The Legal Intelligencer by Shannon P. Duffy - April 26, 2010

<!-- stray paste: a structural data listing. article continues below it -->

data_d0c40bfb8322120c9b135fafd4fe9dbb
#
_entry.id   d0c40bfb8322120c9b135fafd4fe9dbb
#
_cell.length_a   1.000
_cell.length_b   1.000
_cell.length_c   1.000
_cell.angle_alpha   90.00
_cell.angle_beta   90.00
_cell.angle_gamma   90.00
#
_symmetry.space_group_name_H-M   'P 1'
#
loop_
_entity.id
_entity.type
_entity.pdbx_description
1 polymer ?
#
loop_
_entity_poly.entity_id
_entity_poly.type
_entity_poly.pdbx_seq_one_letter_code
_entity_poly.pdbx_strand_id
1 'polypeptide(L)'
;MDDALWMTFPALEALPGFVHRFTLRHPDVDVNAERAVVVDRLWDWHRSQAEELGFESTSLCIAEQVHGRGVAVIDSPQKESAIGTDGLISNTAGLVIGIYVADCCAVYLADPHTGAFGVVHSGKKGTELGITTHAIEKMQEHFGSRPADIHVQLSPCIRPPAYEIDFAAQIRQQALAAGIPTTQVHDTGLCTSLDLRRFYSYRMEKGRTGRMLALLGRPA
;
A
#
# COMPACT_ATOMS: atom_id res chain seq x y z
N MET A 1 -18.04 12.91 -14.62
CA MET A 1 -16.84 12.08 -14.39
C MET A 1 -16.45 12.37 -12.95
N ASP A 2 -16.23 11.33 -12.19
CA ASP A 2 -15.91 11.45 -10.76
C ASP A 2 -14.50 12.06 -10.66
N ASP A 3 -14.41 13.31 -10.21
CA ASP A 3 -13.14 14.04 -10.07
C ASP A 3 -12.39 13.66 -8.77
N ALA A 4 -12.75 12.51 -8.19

PHILADELPHIA, PA - An ugly dispute between two women lawyers in the Philadelphia city solicitor's office is now being aired in a federal lawsuit in which one, the plaintiff, claims that her husband was having an affair with the other woman, who was her supervisor, and that the conflict ultimately resulted in the plaintiff's firing. Now a federal judge has tossed out some of the woman's claims, but ruled that she must be allowed to proceed on others, including a claim that her firing was in retaliation for her having sued the other woman for defamation, and a claim that the firing was racially motivated. In the suit, Darlene Davis-Heep claims that her ex-husband, Jeremy Heep, a partner at Pepper Hamilton, became romantically involved with Kathleen Tia Burke. Davis-Heep's suit, filed by attorney Brian Puricelli, alleges that City Solicitor Shelley R. Smith hired Burke in March 2008 and placed Burke in a supervisory position over Davis-Heep. At the time, the suit alleges, Smith knew that Davis-Heep was married to Jeremy Heep and that Burke "was having a physically romantic affair" with Heep. Davis-Heep claims that she was later forced to file a defamation suit against Burke because Burke began making false statements in the office, including the allegedly false statement that Burke had secured a protection-from-abuse order against Davis-Heep. The defamation suit settled, Davis-Heep claims, with a promise by Burke to "concede in writing and to Shelley Smith" that she, Burke, had "lied about Davis-Heep." But the dispute didn't end there, the suit alleges, because Puricelli demanded access to the documents in the defamation suit settlement. At the time, Puricelli had recently secured a $10 million verdict in a civil rights suit against the city, and Burke was handling the city's post-verdict negotiations. The $10 million verdict in McKenna v. City of Philadelphia, a race discrimination suit brought by three white police officers, was later severely slashed when a federal judge ruled that each of the three plaintiff's compensatory awards must be capped at $300,000. With backpay awards added, the total judgment now stands at about $1.1 million and the case is currently on appeal. Davis-Heep claims in the suit that Smith denied to Puricelli that she had any knowledge of the settlement, and that Smith soon after fired Davis-Heep on the grounds that she must have been Puricelli's source for discovering the existence of the defamation suit settlement. The suit alleges that the firing violated Davis-Heep's First Amendment right to petition since the firing was in retaliation for her exercising her right to sue Burke, and that race was also a factor. Davis-Heep is black and both Jeremy Heep and Burke are white.